The Omaha guide. (Omaha, Neb.) 1927-19??, July 01, 1939, City Edition, Image 1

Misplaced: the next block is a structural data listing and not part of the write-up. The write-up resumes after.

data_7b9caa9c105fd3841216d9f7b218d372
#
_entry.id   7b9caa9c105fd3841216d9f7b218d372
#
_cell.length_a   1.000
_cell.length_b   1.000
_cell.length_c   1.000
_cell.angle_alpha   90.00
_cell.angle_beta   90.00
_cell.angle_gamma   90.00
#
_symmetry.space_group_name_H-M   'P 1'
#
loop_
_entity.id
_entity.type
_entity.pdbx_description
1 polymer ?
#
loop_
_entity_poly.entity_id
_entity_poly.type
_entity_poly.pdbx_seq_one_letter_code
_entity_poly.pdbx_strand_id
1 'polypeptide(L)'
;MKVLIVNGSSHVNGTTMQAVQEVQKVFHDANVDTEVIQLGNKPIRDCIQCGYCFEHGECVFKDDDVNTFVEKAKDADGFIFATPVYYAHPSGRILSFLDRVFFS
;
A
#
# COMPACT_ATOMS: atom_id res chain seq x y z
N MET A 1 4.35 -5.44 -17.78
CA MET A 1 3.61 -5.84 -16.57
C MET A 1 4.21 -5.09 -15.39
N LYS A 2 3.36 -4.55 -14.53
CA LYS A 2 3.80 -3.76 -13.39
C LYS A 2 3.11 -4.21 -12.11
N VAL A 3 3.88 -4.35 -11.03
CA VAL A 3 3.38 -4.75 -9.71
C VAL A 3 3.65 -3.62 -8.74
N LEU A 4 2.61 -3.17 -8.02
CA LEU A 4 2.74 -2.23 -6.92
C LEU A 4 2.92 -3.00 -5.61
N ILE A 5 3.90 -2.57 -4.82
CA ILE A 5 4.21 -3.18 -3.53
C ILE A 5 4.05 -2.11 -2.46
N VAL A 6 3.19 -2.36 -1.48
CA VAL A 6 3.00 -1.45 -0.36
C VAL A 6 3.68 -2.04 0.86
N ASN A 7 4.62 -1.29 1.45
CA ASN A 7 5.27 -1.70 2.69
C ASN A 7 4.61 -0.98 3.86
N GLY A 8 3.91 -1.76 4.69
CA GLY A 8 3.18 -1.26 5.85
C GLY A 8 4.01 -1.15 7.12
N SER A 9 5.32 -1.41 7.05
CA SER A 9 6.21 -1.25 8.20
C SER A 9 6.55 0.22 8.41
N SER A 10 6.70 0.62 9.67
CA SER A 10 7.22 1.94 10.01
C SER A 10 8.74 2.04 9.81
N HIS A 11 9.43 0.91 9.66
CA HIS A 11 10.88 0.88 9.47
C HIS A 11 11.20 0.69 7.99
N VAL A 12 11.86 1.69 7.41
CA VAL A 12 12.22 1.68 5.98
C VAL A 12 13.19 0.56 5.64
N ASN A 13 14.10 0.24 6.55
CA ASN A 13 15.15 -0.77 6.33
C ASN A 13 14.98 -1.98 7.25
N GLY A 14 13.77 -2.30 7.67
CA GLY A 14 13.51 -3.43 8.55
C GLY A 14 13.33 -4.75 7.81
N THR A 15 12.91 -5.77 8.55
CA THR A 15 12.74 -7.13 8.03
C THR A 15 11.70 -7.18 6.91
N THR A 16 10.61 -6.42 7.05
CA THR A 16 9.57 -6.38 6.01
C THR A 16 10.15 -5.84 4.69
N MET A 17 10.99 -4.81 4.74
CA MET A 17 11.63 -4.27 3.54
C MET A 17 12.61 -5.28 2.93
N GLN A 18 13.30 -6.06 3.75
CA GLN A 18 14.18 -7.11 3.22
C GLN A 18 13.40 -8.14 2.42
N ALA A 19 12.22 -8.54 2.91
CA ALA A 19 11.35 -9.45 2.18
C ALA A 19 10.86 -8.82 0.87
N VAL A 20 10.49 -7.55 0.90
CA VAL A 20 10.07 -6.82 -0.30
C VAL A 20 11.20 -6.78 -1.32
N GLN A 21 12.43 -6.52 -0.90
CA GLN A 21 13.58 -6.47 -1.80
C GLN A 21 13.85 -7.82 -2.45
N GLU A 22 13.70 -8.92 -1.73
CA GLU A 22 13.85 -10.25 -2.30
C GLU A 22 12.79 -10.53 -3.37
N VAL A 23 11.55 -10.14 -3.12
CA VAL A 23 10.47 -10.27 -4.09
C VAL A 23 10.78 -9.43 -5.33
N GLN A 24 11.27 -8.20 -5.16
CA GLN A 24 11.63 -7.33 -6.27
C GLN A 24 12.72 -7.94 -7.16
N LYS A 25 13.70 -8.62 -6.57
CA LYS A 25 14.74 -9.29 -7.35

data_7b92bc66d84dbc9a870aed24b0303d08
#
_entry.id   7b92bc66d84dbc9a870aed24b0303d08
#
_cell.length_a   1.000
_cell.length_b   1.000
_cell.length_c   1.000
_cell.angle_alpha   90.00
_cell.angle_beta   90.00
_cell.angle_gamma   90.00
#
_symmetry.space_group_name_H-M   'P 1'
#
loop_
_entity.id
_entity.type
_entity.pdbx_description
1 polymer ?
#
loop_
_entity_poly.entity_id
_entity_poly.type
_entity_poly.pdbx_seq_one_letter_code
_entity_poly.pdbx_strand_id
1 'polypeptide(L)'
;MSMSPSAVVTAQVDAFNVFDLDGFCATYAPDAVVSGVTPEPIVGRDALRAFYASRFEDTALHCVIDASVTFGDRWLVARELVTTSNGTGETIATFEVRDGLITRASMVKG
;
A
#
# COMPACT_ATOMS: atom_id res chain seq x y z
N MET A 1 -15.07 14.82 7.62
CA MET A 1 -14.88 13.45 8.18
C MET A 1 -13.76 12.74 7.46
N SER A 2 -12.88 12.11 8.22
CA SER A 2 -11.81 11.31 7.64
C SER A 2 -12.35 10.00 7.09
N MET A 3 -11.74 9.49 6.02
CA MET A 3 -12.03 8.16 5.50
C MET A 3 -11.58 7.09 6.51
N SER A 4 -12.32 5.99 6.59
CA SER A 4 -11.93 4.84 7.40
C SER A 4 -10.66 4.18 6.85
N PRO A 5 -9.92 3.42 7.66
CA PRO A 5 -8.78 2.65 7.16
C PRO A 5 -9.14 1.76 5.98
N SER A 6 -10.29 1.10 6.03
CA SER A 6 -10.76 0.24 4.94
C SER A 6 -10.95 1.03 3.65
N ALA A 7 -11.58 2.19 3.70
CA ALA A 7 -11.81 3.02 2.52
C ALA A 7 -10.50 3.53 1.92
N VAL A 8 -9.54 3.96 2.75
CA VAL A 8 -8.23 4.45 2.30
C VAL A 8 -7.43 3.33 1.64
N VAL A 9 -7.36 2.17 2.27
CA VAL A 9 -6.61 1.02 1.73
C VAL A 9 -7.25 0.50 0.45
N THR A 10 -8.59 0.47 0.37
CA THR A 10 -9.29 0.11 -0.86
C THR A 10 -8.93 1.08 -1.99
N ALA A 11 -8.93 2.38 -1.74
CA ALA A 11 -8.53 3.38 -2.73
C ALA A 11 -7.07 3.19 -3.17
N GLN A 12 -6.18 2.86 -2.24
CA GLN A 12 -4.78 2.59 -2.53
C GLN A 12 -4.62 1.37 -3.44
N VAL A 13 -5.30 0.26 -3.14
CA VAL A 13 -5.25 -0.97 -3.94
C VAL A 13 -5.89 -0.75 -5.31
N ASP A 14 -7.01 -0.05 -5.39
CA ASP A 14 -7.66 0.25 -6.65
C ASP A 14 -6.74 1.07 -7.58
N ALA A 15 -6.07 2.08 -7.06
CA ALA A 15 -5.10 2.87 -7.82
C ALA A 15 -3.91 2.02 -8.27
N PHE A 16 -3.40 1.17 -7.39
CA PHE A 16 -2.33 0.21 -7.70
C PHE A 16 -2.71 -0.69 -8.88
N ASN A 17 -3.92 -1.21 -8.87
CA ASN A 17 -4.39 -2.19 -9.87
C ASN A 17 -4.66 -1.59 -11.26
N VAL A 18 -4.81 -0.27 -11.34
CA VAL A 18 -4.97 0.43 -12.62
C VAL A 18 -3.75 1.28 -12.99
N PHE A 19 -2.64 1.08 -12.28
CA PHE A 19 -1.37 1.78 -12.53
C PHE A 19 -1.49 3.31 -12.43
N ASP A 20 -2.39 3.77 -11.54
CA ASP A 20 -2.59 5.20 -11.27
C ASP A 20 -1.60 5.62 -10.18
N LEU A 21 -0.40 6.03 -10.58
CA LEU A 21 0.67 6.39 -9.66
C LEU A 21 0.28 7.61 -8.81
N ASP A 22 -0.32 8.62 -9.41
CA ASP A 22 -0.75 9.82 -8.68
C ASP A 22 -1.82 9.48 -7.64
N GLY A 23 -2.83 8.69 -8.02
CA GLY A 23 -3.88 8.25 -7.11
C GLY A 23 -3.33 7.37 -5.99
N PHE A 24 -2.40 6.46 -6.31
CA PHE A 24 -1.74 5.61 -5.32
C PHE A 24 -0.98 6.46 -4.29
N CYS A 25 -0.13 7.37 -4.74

Welcome Xo Omaha Elk Delegates and Visitors.. .TIlB 0TT13il3 Gtlidfi Pllbl. CO. 5^ I Oty'J I Edition copy r\, | EVERYWHERE N wither o”"k'“for the' WORLD WIDE period June 2G to July 1. urillO CCDUIPC l!pper Miss. and lower > HtVlu uLiITIUl ^Mo. valleys, Northern and free publication /JUSTICE / EQUALITY i rIEW TO THeTinEA iZ >F ALL„^A^ NEWS[S^J 1— V1 thunderstorms; temperat II -- ~ ures near or comew’hat a- I bove normal. M m -_______LARGEST ACCREDITED NEGRO NEWSPAPER WEST OF CHICAGO AND NORTH OF KANSAS CITY _.» .4 Entered as Second-Class Matter at Postoffice, Omaha, c, . , T , nnn .. , Nebraska, under Act of March 8, 1874. Saturday, July 1, 1939 Number 13— . ....—-— _______ Still Number “1” Man... jce idis Joe Louis retained his heavy weight title by winning over “Two ! Ton” Tony Galento in a technical' knockout in the fourth round Wed nesday, June 28. This was the first time in Galento’s 10 years of box ing that he w^as ever knocked down. He was knocked down once ' in the second for a count of three, and again in the fourth, which was the round in which the fight was stopped. In the third Louis was down for the count of one, but he quickly jumped up. Ga lento kept the fans on their feet as he staggered Louis in the 1st round. But Louis regained his form and went ahead to win. Galento •weighed about 230 and Louis 200 and three fourths. Arthur Dona van refereed. SOLON BELL ON THE A NEW DAY ON HOTEL LIFE JOB CHICAGO HOTEL WAITERS GET AFL CHARTER, INSTALL OFFICERS Chicago, June 22 (ANP)—Cli maxing an effort for AFL recog nition dating back to September, 1937, members and friends of Federated Hotel Waiters Union, Local 356 gathered here last Wed nesday at headquarters of the Brotherhood of Sleeping Car por ters to witness the official presen tation of the union’s charter and installation of officers. Several hundred persons were present at Solon Bell, president, Joint Council of Dining Car Wait ers and international organizer installed the officer. The charter for Local 356 was issued on June 1, by the Hotel and Restaurant Employes International alliance and Bartenders International lea gue of America, AF of L. The new union, which maintains headquarters at 4646 S. Michigan ave., will have jurisdiction in all totels and first class restaurants and cafes in Chicago employing colored waiters. The Officers Henry G. Roberts, president; Ro bert L. Gleen, vice pi-esident; Hugh R. Jackson, secretary trea sury; George M. Shorter, chap lain; J. E. "Duke” Hodges, in spector; Charles I. Jenkins, inner guard; V. E. Smith, outer guard. Officers will serve as ex-officio members of the executive board of eleven, whose other members will be Lewis M. Gillespie, Frank A. Caldwell, Willie A. Thomas and Henry F. Hall. Following instal lation ceremonies, the entire body attended a banquet at Morris Eat shop. Among the speakers extending greetings to the new organization were: Alderman Earl B. Dickerson of the Second ward; Milton P. Webster, 1st vice president, Bro herhood of Sleeping Car Porters; Willard S. Townsend, president, Intel-national Brotherhood of Red Caps; Mrs. Genevive Jenkins, chairman, women’s auxiliai-y, and Jhhmael P. Florey, secretary-trea surer, Joint Council, Dining Car Employes union. -—o Oo -- 100.000 NEGROES WILL BE LET OUT JULY 1-39 | HOW NEW FEDERAL BILL WILL AFFECT NEGRO WORKERS Washington, D. C. June 29— (ANP)—The House of Represen tatives committee on Appropria tions reported favorably today the bill <H. J. Res. 326) entitled, “Joint Resolution for 1940 begin ning July 1, 1939 making appro priations for Work Relief and to increase employment by providing loans and grants for public works projects,” in accord ance with the President’s request $1,477,000,000, a reduction of $773,000,000 from this year’s WPA funds. Edgar G. Brown, president of the United Government Employes Inc., in a statement to the press, made a brief analysis of the measure as to its benefits as well as its disadvantages to the colored people. He said: “There is provision for 1,000,000 less persons on WPA beginning July 1, 1939, of the 400.000 colored men and women now on WPA, more than 100,000 will be forced to seek other em ployment. The NYA will receive a total of $81,000,000, which is $6, 000,000 more than in the current year. The Farm Security adminis tration will receive $123,000,000 /Si_—_ which is $52,000,000 less than in 1039. Puerto Rico Reconstruction administration receives $7,000,000 which is $3,000,000,000 lass than last year. The U. S. Public Health service receives $300,000. “Administration changes of im portance to WPA workers are as follows: Recommendation for the ((continued on page 3) Mrs. Roosevelt Leads Fight for Better Health Conditions Among 170,000 _ Negroes CAPITAL HEALTH PARLEY * STRESSES NEEDS OF NEGRO Washington, June 29 (CNA) — The solution of Washington’s ser ious health problems was the sub~ ject of a conference held here at the Mt .Vernon Church. Prom inent civic leadens, headed by Mrs. Eleanor Roosevelt, sponsored the meeting which was atended by ov er 100 delegates from trade un ions, churches and civic organiz ations. The parley unanimously agreed to make the improvement of Ne gro health conditions one of the major objectives of the organiz ation after Dr. Dorothy Sarabee, local physician, had pointed out that there are only 1,100 hospital beds and no convalescent facilities for the 170,000 Negroes in the dis trict. The conference unanimously voted support of the Wagner Health Act, which embodies the objective of the National Health program formulated by the Pres ident’s Committee to Co-ordinate Health and Welfare Activities. OPEN NEW HOUSING PROJECTS i COUNCIL INDEPENDENCE DAY CO-CHAIRMEN ' ----——— IIPI |H||II1 ' GEORGE GORDON BATTLE WILLIAM ALLEN WHITE W. WARREN BAUMS INDEPENDENCE DAY CERE MONY TIES WORLD FAIRS -- Gov. Olson. Grover Whalen spon sor Tolerance Cause in July 4 National Rededication THEATRES SHOW DECLARATION Linked by radio for the first time, the rival New York World’s Fair and the San Francisco Gold en Gate Exposition July Fourth will be the scene of the key cele bration of the Independence Day Ceremony of the Council Against Intolerance in America. Governor Culbert L. Olson ot California, Grover Whalen and other dignitaries will participate in the nat’l rededication to Amer ican ideals in connection with the ceremonies which will be broad cast from the fairs on a National Broadcasting Company coast-to coast hook up. The ceremonies will be centered about an American Declaration of Tolerance and Equality, initiated by United States Senator W. War ren Barbour of New Jersey, Geo. Gordon Battle and William Allen White, co-chairman of the Council. The broadcast, which will be the first presenting a single program from both fairs, will open at New York World’s Fair with greetings by George Gordon Battle, at 3 p. m. Eastern Daylight Time. It will continue until 3:25 o’clock, when San Francisco will cut in. Stars of the stage, screen and radio, and outstanding citizens and repre sentatves of patriotic and civic or ganizations will participate, From New York there will be broadcast a description and the incidental music attendant upon tho massing of the colors by con tingents from the Boy Scouts of America, Disabled American Vet erans of the World War, Jewish War Veterans of the United States Camp Fire Girls, Spanish War Veterans—1898, Veterans of For eign Wars of the United States ami others. Two theme songs will be heard: “We Sing America,” by Harold J. Rome, noted Broadway composer, and “On Freedom’s Shore,” by Gilbert Patten, author of the Frank Merriwell stories. From San Francisco an all star cast will participate in a dramatic radio sketch written on the theme u jAbraham Lincoln’s letter to the “Know-Nothings”. Guy Endore, well known Hollywood script writer did tho sketch which will be directed by Irving Reis. Within a week after it was dis tributed to the Governors of the Korty-eight states the Amer can Declaration of Tolerance and Equality was approved and signed by 18 chief executives. In cooperation with the Lengu-' of New York Theatres, leading members of -»v > v cast of legiti mate play - now showing on Broad way will read the declaration dur ing intermission periods on July 3rd, and July 4th. The declaration will also he read for national newsreel presentation on July Fourth. It will be heard over more than 200 radio stations on Independence Day and the text will bo published in more than 15(1 newspapers and magazines throughout the country. Replicas of the “Spirit of Toler ance”, executed by McClelland Barclay and modeled by Katha rine Hepburn, dynamic star of stage and screen, will be distrib uted throughout the country. Radio Schedule Tha Independence Day Cere (Continued on page 2) THE ELKS MID-STATE ASS N IN TOWN Seven midwestern states Ass n Lodges will convene in Omaha from July 2 to July 5. Their head auai'ters at 2420 Lake St. A special train from Kansas, Mo., j and Atchison, Kansas. Fifty from | Waterloo, Iowa. Parade Sunday | from Central High school grounds down through town and back by 24th St., to the Elks Hall. Omaha Iypdge is looking for about 600 delegate,, and their friends for tho four big days. 1 oOo * —■ MR. TOWL APPOINTS NEGRO YOUTH When our newly elected Pary Commissioner, Mr. Roy Towl, took his office a few weeks ago and began to consider whose services ho should secure to assist him in one of the most competent youth? of our own group in the person of Wesley Hudson. This appointment will not only assist Wesley in his studies in high school as a Botanist, but was the first appointment ever given to ono of our young men by our City Park Commissioner. Wesley Hudson is a senior in Central High school and the son of Mr. K. Hudson, 983 North 27th St. He is very popular among the younger set. Many thanks to M.r. Towl for his thoughtfulness in this appoint ment. Fire Works Are On Again July 41 h—P. M. Already hailed as “the most spectacular outdoor show ever held in the middlewest”, final plans for the great Firework^ Exposition and Aerial Circ\i„ to be staged July Fourth at Creighton Stadium by Omaha Pos4, Number One. The American I.egion, neared complet ion this week. Block orders for dike's have been pouring in to the I.egion offices from all over this section and Post Officials isay one of the largest crowds ever assemb led in one place in this part of the country will fill the huge stadium to capacity. Bert ('. fjrasberg, post comman der, Tuesday received a letter from the Chicago fireworks expo sition firm which conceived and will personally 'stage the display saying “all was practically in read iness for shipment and the great est fireworks displuy ever held in the midwest was assured.” The firm, the Thearle Duffield Comp any, the largest firm in the busi ne-s, is the same company that de signed and staged the great Fire works Exposition at the Chicagjo’s World Fair. Their experts will come to Omaha two days in ad vance of the performance to set up the display. Also m addition to the fireworks display^ a great Aerial Circus has been added to the program this year. “The Flying Govete”, one of the acts performng on high trapeze above mid-field, is the most famous act °f its kind in show business. For three years they have toured the world with Ringling Brothers, Barnum and Bailey circus. This daring group of young gymnasts do all of the stunts ever accomplished On the high wire, in addition to many death defying feata of their own conception and perfecting acts never attempted by others. In addition to other aerial acts, there will be famous clowns, drum and bugle corps, etc. Commenting on the demand for tickets, Grasborg said: “The sim ple fact that all of -the box iseats were gone two weeks in advance of the performance, that there are now only a few choice reserved seats le^' and that general adm ission tickets are going at such a rapid rate, shows the intense inter, est of everyone in thi« section tak ing in this greatest of all fire works celebrations the middlewesi has ever seen. There are good seats still available, but persons desiring to attend had certainly better hurry. Washington, D. C.—On July 4t£[ the first five USHA aided low reaA housing projects will open for oc cupancy. Two projects in Buffalo New York and one each in New York City; Austin, Texas; and Jacksonville, Florida, have liees© constructed by local housing au thorities with the financial assis tance of the United States Hous ing Authority. Tenants moving in on this data are the vanguard of some 3,700 families—almost 15,00 people—to be provided for in these five pro jects. They are also the first of 100,000 families, formerly living under substandard conditions, to bo rehoused by the resent USHA aider! program in all parts of the country. The rents in these projects and the avterage annual incomes of the families that we be rehoused! aio as (See page 3 tabulations:) In each project, a small charge is made for utilities (such as elec tricity gas water and heat.) Since these utilities are generally pur chased or provided for on a whole sale basis the cost to the tenants is usually much le:s than what they paid for them before mov ing into tfie projects. In order to assure the use of the projects by low-incoir.e fami lies only, the annual eomtribu tions from the USHA are based upon approval by the USHA of the nufthod of tenant selection adopted by the local authorities. All of these tenants must be from the islums and ■ financially unable to get (safe and sanitary housing elsewhere. Tenants are selected on the basis (l) of their S income (2) of their present hous ing facilities and (3) on the I basis of family composition. f • In each of these five projects | are low enough for WPA fam ! ilies. In Buffalo and New York I rents are even within the budgets of families on home relief. The number of work relief or hum© relief families accepted as ten ants is up to the discretion of the local housing authorities. The construction costs on each of these projects are considera bly lower than the average costa of private residential Construc tion. The following table com pares the net construction costa (excluding the cost of land and other extras) per family dwell ing on these five projects with the average net construction costs in private industry in the same cities, as gathered by the Bureau of Labor Statistics for the first 10 months in 1938: » f Seo page 3 for tabulations In New York City project net S costs are more than $300 lower than private industi-y’s construc tion routs. In Austin they are more than $500 lower, in Buffalo a round $1,000 lower and in Jack sonville more than $1,300 lower. When the costs of land, archi tect’s fees, equipment and non dwelling facilities are also taken into consideration, these projecte still compare very favorably with dwellings built under pri vate auspiecs. In fact, the aver age over-all cost of all new hous ing built under the USHA-iaided program is far below the average over-all cost of new1 housing built through private enterprise. Sever al USHA aided projects recently approved with have an over-all cost ranging between $2,500 and $3,000. , (Continued on page 2) --—m . See Yourself in Motion Pictures w1ft£S^SSSbffZLSSSl~'